Lying on the southeastern face of Wright the Airplane Slide sits an old rocky scar jutting into the mountain littered with debris from a crashed military bomber - Airplane Slide's namesake. Based on the name alone, many would presume the fatal crash created the slide, but this is not the case. The plane actually crashed quite close to the summit, and there is a plaque commemorating it accessible to hikers just a quick walk from the top. In fact one can find debris from the bomber that flew over the summit of the mountain and littered the slide and the col between Wright and its bigger brother Algonquin with metal debris.
After an early wake up and a couple hours of on trail hiking, we began bushwacking up the much shallower and narrower Irene Slide. This slide was created by the torrential rainfalls that fell on much of the Adirondacks from Hurricane Irene in 2011. It follows its way down the col between Algonquin and Wright, and has a small stream flowing through the exposed rocks and boulders. Now that we were out in the sun, it was quickly becoming a hot day, with the sun's burning intensity. And so after considerable debate we convinced Barry to let the group take a short rest to immerse in the freezing mountain water. It quickly cooled us off and we collectively built up the courage to dunk our heads into the frigid brook. After putting our boots back on we continued hiking though, as we had not yet arrived at the base of the slide.
After veering off the Irene slide at a miniscule cairn, and a short bushwack, we finally reached the base of the Airplane Slide. We took a much deserved rest to recharge our legs and eat some chex mix, all while Barry took a few people on a short scavenger hunt for pieces of the plane wreckage. With a bit of searching we found some of the old rusty and mossy pieces of airplane, although the pieces we found were quite small. Deep in the wilderness, the debris showed how quickly nature reclaims anything man made. Moss had grown over the disintegrating metal, and it was almost unrecognizable from the forest around us. Soon enough though, we were off again, although this time the summit was in sight. Just another thousand feet or so.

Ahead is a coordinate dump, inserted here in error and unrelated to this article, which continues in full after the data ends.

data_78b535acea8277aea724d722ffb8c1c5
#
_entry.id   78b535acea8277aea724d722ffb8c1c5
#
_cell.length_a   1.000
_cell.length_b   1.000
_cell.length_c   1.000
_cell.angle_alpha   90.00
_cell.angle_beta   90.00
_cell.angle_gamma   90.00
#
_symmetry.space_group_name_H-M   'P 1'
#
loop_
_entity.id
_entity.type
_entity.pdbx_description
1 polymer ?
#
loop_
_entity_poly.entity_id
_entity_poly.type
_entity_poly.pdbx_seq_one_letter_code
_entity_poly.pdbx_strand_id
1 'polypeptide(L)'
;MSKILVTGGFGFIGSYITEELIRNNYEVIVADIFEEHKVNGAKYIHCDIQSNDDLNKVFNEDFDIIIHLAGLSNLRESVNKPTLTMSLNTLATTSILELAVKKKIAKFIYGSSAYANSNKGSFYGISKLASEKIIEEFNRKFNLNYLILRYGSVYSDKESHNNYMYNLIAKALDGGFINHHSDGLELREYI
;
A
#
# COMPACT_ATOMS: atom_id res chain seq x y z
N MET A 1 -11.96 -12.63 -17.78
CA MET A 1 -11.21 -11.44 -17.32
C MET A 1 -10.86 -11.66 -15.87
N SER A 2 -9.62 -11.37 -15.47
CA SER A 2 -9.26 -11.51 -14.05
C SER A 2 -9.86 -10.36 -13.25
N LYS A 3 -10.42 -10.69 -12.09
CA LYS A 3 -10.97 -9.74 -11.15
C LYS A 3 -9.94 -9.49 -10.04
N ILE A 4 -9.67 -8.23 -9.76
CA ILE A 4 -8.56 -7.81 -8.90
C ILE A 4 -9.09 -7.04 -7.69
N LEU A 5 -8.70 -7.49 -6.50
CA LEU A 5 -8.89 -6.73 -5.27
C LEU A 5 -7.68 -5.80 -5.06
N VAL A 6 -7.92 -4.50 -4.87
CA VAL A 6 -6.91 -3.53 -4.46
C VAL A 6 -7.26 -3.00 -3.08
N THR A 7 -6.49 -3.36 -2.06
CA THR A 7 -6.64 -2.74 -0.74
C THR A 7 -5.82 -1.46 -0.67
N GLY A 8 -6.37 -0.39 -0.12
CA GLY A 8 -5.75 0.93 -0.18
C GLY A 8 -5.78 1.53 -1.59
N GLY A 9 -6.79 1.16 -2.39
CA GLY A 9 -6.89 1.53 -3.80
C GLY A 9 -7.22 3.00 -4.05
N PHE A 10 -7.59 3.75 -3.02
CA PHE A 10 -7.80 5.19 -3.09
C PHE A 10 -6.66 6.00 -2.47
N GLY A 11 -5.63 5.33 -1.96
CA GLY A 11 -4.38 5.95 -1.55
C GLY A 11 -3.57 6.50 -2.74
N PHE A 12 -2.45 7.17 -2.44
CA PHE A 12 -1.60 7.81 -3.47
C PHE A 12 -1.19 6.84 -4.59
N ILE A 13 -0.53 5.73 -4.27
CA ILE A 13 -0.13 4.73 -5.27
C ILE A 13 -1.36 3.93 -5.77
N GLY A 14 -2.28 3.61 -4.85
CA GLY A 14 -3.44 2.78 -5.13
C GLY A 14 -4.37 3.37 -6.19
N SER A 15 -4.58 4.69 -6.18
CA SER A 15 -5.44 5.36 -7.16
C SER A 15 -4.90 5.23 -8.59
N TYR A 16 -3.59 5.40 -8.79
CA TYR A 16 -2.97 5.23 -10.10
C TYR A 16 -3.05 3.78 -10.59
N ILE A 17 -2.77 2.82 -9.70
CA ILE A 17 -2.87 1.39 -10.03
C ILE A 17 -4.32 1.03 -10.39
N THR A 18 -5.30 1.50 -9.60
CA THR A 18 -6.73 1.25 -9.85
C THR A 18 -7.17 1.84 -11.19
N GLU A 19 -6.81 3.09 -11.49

The Airplane Slide is not the tallest, steepest, nor longest in the Adirondacks, but it was definitely not easy either. It was still a straight shot up the exposed slide, with the bright blue sky and hot sun of a typical Adirondack day surrounding us. We zig zagged up the rocky face, occasionally stopping to rest and for Adam to take some photos of us (Thanks Adam!). Barry also pointed out the stunning views of Colden and the picturesque view of the trap dike.
Once we had reached the top of the slide, we still had two more considerable pieces of the climb. One was the headwall, a steep diagonal wall of rock at the beginning of the slide, which we needed to navigate to continue onwards. After trying a few locations we found a promising method in which we climbed up a shorter part of the wall using some small and hardy alpine trees to stabilize ourselves, and then continued walking up the shallower part of the headwall. The summit was so close we could taste it, but first we had to bushwack up through the stubby and sharp alpine plants hardened from the severe Adirondack winters. This caused painfully slow travel, but finally we managed to reach the summit.
Once we finally got to the top, we were rewarded with an amazing panoramic view of the surrounding mountains, and ate a satisfying lunch of sun butter and jelly. Being the first large climb of the summer and only the second week of camp, the Airplane Slide was a promising beginning to a summer that would be full of adventures (and missing spaghetti Saturday).
By Alex Olhava and Alice Cannon